Worthing, Sussex; turner, Tunbridge-ware maker (fl.1851-80)
Robert (aged 23), Edmund (aged 20), and their mother, Sarah (aged 59), were recorded in the 1851 census as Tunbridge-ware turners living at 11 John Street, Worthing. By 1867 Robert Medhurst was established as a fancy turner at 7 Montague Street, Worthing [1867 Sussex Directory].
Medhurst made wares from timbers salvaged from the naval sail training ship H.M.S. Eurydice, which sank in a squall off Ventnor on 24 March 1878. Small items of inlaid turnery such as a waxer and pin cushion are recorded with a paper label on the base printed 'FROM MEDHURST’S MANUFACTORY' and 'A PRESENT FROM MALVERN'. There is a surviving pin cushion shaped like a kettle with the same Medhurst identification and 'A PRESENT FROM WESTONSUPERMARE'.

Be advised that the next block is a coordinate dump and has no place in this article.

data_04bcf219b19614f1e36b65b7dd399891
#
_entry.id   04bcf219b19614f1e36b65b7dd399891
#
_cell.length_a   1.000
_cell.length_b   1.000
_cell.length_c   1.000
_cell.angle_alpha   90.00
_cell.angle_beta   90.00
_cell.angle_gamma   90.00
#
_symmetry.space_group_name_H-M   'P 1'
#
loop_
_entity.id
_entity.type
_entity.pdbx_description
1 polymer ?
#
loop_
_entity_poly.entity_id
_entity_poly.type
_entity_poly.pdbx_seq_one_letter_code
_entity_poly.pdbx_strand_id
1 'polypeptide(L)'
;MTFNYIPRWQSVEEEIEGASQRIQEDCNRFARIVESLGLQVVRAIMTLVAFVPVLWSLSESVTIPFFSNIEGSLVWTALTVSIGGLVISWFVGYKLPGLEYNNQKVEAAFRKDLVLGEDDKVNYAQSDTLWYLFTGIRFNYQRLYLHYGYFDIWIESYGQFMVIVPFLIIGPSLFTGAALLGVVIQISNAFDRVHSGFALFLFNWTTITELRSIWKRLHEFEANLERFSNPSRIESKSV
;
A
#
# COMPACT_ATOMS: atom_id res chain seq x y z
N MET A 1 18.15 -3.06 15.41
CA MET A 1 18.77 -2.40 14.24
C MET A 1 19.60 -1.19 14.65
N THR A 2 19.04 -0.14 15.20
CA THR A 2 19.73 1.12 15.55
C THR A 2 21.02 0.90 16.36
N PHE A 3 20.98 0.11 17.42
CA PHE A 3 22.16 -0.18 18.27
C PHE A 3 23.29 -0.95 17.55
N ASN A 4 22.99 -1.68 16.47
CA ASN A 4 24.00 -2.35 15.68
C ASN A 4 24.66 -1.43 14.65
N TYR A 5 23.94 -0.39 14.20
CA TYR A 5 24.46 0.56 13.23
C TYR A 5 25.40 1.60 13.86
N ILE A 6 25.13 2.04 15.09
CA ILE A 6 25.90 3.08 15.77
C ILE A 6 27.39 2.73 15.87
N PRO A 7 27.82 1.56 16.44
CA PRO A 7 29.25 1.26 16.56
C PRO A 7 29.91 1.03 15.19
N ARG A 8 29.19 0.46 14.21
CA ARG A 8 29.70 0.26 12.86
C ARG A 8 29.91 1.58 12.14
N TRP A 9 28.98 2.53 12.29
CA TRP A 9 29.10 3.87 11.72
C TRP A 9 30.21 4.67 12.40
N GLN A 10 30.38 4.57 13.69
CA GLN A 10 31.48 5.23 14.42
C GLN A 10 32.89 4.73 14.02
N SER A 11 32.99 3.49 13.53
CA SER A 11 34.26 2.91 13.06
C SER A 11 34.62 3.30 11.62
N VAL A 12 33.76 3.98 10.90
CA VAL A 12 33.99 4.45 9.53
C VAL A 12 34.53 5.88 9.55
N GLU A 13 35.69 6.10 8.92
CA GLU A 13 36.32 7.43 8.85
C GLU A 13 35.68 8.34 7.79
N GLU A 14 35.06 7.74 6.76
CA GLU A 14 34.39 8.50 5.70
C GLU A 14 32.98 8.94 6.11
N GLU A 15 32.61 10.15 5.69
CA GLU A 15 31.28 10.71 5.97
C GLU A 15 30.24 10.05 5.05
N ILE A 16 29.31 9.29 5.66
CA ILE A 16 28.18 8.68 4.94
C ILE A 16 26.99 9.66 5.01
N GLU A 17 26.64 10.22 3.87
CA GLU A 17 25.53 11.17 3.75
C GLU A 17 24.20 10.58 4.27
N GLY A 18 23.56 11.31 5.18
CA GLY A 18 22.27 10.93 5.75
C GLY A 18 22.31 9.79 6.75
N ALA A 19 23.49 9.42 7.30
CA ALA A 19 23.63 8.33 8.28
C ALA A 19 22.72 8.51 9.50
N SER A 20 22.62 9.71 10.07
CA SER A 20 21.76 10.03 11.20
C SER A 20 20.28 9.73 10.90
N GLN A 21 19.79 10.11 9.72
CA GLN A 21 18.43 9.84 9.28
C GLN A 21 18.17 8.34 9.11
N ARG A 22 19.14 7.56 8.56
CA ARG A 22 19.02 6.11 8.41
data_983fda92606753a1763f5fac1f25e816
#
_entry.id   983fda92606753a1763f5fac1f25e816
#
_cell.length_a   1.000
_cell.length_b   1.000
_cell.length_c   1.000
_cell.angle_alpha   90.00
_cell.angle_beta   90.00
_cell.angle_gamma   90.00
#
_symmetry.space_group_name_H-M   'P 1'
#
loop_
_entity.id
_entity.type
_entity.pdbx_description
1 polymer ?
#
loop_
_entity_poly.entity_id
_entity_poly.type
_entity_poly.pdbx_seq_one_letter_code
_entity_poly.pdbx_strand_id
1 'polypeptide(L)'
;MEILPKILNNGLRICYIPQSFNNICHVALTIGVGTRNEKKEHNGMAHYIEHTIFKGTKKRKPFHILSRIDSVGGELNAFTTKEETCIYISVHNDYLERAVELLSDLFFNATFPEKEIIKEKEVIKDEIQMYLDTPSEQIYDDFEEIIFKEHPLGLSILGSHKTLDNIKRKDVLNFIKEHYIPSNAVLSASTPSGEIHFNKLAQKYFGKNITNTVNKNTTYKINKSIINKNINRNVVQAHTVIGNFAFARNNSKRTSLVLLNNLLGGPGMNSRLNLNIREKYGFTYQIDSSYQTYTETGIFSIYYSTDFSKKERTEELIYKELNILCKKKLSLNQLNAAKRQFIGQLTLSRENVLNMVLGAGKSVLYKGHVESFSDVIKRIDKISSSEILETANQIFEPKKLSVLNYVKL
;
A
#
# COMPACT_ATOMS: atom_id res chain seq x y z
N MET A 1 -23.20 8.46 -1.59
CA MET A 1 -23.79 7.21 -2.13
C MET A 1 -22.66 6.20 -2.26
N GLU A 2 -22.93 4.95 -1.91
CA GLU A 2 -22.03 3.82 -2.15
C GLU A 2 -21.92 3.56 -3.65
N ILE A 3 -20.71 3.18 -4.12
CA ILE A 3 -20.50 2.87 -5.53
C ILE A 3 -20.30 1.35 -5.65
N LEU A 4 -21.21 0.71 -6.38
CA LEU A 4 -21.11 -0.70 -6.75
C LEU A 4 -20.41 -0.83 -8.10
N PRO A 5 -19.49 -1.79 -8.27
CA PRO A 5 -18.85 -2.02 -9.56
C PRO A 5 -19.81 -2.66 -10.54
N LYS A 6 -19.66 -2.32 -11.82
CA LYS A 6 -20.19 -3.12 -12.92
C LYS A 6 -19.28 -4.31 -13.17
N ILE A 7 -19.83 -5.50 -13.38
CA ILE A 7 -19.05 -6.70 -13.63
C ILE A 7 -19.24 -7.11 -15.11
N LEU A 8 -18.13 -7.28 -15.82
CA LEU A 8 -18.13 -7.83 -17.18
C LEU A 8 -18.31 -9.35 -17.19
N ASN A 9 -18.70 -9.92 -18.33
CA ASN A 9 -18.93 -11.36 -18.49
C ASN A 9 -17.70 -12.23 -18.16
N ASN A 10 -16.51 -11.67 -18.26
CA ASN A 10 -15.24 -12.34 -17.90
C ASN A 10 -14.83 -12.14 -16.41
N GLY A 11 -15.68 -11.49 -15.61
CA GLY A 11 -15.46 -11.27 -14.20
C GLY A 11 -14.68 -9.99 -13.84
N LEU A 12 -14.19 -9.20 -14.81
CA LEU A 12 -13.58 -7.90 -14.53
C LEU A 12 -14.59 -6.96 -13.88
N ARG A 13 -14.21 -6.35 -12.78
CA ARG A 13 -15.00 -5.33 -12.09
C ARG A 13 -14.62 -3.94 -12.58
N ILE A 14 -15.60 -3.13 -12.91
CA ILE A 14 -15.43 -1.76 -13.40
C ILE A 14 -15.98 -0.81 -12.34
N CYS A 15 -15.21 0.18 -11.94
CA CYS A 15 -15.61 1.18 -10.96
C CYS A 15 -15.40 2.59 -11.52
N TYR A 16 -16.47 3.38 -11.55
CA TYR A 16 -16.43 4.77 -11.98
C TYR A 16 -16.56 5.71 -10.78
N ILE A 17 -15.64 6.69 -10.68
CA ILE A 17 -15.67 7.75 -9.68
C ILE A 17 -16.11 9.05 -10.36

Source: Austen, Tunbridge Ware (3rd ed., 2001)